Wigan colleges amongst those needing more money

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A borough MP has called on the Prime Minister to increase education funding for sixth form students.


Makerfield MP Yvonne Fovargue raised the issue at Prime Minister’s Questions, calling on the government to increase the funding rate for 16 to 18 year olds, which has been frozen at £4,000 per student, per year since 2013.


The campaign uses recent research from London Economics to press for a £760 per student increase to sixth form funding that is raised in line with inflation each year.


The “Raise The Rate” campaign has been backed by 12 associations that represent school and college leaders, governors, students, teachers and support staff in England, and received a welcome boost when Ms Fovargue brought the issue to the attention of Parliament.


She said: “Winstanley College and St John Rigby are two award winning colleges that deliver fantastic results in challenging circumstances as cuts erode their core budgets.


“The reality is that without proper funding in place, then something has to give and it is our students who ultimately pay the price with courses cut and reduced opportunities for enrichment through pastoral care.”


The PM replied: “If you look across what we’ve been doing in funding for education overall, we have been putting extra money into funding.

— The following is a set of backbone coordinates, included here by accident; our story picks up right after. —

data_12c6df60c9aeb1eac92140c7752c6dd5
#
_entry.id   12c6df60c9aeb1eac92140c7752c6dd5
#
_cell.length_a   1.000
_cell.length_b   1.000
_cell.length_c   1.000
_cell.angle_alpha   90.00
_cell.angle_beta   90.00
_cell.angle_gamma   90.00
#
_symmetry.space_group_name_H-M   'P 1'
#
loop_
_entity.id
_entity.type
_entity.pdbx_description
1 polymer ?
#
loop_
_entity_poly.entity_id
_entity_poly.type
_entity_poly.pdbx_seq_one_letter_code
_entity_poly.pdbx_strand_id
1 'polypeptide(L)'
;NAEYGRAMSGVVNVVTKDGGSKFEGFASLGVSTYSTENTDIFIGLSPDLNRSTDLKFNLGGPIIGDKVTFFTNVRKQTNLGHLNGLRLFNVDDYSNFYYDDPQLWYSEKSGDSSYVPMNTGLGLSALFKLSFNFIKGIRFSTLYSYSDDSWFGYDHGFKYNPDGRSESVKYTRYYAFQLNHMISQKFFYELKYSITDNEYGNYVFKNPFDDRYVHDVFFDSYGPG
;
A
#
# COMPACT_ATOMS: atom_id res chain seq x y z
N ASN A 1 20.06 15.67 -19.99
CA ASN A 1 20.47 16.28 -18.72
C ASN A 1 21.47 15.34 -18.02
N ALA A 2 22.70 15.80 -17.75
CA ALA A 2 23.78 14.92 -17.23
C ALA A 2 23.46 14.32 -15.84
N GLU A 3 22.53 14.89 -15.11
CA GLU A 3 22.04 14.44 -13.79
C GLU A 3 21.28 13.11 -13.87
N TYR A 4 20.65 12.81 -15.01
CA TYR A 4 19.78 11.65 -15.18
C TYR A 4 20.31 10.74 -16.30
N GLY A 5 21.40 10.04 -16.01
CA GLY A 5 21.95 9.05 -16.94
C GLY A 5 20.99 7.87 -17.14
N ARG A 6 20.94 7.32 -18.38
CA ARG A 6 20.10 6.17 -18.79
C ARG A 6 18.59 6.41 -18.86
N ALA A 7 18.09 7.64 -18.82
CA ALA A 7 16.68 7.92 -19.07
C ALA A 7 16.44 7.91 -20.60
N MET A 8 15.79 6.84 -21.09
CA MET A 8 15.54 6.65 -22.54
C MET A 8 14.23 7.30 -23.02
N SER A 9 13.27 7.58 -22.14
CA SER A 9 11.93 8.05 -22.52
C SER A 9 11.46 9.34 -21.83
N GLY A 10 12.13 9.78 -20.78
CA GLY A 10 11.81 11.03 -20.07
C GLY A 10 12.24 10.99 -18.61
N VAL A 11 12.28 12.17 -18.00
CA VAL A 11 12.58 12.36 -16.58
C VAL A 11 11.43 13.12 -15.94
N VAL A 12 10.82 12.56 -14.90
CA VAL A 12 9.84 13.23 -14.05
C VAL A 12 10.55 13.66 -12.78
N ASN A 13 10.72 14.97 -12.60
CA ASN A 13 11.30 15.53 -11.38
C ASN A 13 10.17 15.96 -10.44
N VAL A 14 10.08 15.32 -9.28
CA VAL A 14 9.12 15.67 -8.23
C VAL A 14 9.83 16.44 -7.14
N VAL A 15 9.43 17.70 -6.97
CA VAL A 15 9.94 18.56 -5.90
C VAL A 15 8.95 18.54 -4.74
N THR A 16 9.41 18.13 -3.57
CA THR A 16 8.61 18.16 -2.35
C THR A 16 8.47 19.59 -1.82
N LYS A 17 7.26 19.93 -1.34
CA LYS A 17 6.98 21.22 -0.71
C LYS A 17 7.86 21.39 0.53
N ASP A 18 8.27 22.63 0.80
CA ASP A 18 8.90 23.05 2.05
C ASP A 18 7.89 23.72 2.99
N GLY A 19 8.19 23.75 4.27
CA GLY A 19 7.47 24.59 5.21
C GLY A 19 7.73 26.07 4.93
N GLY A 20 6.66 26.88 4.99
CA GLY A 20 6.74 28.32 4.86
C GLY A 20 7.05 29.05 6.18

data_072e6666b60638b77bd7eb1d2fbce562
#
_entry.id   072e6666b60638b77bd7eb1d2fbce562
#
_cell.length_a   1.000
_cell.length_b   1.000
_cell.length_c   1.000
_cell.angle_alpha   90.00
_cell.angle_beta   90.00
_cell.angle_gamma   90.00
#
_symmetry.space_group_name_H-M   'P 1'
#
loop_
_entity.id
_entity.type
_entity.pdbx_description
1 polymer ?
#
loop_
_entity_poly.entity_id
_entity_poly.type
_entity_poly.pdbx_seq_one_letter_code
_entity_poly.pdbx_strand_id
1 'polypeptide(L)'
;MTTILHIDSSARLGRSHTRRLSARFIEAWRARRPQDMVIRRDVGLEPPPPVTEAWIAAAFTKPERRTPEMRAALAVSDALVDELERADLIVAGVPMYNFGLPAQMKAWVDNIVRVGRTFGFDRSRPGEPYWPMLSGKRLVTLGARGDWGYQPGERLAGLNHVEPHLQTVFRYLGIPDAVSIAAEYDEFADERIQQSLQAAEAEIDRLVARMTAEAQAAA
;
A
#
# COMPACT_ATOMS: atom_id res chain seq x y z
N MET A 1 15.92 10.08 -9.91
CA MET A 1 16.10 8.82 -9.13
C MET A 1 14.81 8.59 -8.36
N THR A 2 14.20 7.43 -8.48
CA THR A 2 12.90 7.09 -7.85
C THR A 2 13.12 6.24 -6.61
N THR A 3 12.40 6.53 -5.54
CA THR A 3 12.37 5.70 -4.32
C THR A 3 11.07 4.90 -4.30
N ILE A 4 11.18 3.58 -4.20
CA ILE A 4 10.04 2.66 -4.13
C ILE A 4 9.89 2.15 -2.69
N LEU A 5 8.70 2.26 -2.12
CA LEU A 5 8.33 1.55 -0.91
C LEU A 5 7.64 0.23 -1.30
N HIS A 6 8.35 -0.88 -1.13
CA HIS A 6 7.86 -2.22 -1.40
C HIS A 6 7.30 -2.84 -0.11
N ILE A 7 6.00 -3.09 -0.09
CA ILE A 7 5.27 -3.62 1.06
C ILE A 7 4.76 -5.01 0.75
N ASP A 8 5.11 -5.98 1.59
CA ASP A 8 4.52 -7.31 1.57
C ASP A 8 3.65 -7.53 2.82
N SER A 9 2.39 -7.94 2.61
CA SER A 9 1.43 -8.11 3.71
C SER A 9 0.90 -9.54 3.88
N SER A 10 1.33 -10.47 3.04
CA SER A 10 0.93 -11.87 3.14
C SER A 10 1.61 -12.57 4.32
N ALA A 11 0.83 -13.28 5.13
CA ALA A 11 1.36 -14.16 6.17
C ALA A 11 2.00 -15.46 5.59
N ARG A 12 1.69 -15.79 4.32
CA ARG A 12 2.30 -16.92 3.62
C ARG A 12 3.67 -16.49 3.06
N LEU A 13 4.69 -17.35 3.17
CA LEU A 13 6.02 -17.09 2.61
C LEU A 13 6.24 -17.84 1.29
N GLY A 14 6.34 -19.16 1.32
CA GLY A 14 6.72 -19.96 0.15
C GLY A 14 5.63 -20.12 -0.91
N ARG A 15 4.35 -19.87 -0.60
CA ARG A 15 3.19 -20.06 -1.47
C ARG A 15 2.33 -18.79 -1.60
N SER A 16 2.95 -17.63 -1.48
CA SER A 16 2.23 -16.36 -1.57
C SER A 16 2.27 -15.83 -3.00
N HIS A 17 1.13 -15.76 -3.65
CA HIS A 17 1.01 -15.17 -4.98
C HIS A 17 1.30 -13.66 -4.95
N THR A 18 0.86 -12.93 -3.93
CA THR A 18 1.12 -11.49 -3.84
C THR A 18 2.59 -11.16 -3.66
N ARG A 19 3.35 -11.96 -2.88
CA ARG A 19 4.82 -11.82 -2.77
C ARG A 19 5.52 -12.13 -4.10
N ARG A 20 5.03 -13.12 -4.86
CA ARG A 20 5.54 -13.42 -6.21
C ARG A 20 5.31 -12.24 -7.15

“In FE (Further education), we have invested nearly £7bn this year to make sure there is an educational training place for every 16-19 year old who wants one.”


Ms Fovargue also highlighted the fact that due to the lack of funding increase, Winstanley had been forced to remove its German A-level course, and St John Rigby had “drastically reduced” its pastoral support.


The campaign uses recent research from London Economics to press for a £760 per student increase to sixth form funding that is raised in line with inflation each
year.


The associations behind the campaign claimed that “only a significant increase in the national funding rate for 16 to 18 year olds will make it possible for the government to meet its objectives for a strong post-Brexit economy and a socially mobile, highly educated workforce.”


The £760 increase is described as the “minimum required” to increase student support services to the required level, protect minority subjects such as languages that are at risk of being dropped, and increase extra-curricular activities, work experience opportunities and university visits.


To find out more about the campaign, visit raisetherate.org.uk